Not sure about the ferric chloride
, but I know that the OTHER PCB etchant, sodium persulfate, etches most metals. When I was in college, a stopper with a steel ring through the middle was used to seal a vat of the stuff and it very quickly etched enough of the metal away to start leaking.
I've done a fair amount of etching of PCBs with sodium persulfate
, both using toner transfer and using UV light exposure setups. There are a few things to keep in mind-
1. Toner transfer kinda sucks. It's hard to get fine detail- some places are going to get over etched, some under etched, and nothing is going to come out exactly like you thought. If you're thinking you're going to etch a finely detailed image on a sheet of steel, forget it- it involves too much area being transfered to.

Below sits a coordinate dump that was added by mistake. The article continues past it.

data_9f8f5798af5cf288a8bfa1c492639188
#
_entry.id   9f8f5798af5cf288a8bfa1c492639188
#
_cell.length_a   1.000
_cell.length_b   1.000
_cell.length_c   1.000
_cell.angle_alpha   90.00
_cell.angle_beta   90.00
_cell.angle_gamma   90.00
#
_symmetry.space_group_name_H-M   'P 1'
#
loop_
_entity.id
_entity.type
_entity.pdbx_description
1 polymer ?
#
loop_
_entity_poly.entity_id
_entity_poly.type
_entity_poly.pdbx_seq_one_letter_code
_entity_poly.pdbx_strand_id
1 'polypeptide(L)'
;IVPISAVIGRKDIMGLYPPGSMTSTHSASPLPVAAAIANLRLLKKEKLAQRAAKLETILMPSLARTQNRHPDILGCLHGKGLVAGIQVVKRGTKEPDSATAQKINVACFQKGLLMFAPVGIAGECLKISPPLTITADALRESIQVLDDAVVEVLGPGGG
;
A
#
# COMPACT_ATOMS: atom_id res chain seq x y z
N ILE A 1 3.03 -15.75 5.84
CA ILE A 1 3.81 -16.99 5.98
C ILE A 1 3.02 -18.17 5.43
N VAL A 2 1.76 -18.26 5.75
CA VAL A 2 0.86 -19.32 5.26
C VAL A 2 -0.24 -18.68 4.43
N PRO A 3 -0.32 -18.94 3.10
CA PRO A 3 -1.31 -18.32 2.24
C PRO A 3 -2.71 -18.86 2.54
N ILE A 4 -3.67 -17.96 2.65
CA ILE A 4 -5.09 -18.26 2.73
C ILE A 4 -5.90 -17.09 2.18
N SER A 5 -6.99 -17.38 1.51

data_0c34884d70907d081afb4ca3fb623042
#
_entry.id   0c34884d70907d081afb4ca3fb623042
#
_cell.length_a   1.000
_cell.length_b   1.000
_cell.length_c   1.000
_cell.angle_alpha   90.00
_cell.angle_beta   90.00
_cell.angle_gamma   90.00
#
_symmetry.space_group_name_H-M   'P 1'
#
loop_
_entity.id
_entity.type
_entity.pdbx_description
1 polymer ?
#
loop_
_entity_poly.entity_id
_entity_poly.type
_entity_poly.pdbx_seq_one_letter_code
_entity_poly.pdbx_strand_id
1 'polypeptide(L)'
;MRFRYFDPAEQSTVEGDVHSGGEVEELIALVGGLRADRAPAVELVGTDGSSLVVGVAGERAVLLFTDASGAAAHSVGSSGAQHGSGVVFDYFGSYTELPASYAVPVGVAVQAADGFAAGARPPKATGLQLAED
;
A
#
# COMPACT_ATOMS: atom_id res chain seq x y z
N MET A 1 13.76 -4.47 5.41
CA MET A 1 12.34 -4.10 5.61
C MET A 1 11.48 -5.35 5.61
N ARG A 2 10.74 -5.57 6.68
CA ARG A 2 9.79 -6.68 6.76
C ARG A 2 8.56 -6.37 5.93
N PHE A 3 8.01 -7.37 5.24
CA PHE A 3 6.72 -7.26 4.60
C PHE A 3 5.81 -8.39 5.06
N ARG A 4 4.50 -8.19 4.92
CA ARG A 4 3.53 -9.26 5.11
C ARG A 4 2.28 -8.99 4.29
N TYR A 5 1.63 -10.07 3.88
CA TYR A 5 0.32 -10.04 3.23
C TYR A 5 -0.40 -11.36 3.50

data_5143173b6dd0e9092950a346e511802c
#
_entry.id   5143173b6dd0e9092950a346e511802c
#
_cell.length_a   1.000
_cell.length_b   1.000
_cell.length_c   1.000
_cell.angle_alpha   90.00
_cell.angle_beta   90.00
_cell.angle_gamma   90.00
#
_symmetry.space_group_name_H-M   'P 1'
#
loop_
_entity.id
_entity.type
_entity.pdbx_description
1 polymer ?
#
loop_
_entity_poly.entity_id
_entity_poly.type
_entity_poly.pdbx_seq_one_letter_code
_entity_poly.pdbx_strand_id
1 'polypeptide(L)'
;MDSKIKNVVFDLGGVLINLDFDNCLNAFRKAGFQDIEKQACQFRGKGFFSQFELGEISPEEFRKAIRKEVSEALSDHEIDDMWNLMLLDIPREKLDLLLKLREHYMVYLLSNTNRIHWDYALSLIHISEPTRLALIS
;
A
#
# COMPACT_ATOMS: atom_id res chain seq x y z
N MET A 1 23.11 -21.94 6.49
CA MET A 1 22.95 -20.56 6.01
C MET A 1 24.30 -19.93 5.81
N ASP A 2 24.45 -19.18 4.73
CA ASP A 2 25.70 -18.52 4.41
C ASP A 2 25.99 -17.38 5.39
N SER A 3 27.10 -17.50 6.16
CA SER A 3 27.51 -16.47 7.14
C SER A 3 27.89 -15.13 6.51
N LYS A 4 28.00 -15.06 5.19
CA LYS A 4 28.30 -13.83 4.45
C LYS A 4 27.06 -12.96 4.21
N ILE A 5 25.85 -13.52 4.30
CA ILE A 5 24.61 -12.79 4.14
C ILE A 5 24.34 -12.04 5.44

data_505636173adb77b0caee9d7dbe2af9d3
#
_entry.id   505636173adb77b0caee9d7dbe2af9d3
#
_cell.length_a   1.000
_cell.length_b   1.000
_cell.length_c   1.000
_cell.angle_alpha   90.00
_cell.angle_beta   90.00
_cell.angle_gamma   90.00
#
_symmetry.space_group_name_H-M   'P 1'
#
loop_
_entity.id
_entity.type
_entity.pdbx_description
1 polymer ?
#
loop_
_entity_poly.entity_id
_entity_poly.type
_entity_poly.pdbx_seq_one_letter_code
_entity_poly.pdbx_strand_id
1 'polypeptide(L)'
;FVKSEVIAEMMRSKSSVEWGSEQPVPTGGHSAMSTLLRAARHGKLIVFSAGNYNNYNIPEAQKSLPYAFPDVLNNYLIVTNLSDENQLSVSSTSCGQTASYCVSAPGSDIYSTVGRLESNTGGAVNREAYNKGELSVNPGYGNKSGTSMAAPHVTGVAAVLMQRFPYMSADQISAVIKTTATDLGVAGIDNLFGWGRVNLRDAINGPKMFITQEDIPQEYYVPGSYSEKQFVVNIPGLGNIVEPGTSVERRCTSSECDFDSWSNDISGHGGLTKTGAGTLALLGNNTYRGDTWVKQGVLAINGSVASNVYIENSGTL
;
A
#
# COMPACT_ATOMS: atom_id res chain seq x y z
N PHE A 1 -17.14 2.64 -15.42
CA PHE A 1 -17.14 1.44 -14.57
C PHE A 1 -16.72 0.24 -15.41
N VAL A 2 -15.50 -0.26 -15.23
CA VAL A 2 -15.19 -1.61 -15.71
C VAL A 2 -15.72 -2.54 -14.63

1a. If you don't believe me, go ahead and try. I'd recommend buying the specially designed sheets that are out there on PCB making websites- not cheap, but worth it.
2. Heat and agitation make a big difference. If you can find a pump that will recirculate the etchant without any intervening metal components, that's best. Second best is an air pump and one of those aquarium air stones that is intended to form a curtain of bubbles. A small aquarium heater works just fine for the heat source- you want it warm like bath water, not McDonald's coffee.
3. I'm not *certain* it will work on stainless, but I'm betting it will.
4. If you use the ferric chloride, don't get that stuff on anything you don't want stained or etched. The sodium persulfate is more forgiving. Comparing the two page entries on Wikipedia, I think I'll be sticking to the sodium persulfate in the future, thanks.
So, all that said, have fun, and report back. I'm particularly curious about whether the ferric chloride will work on steel.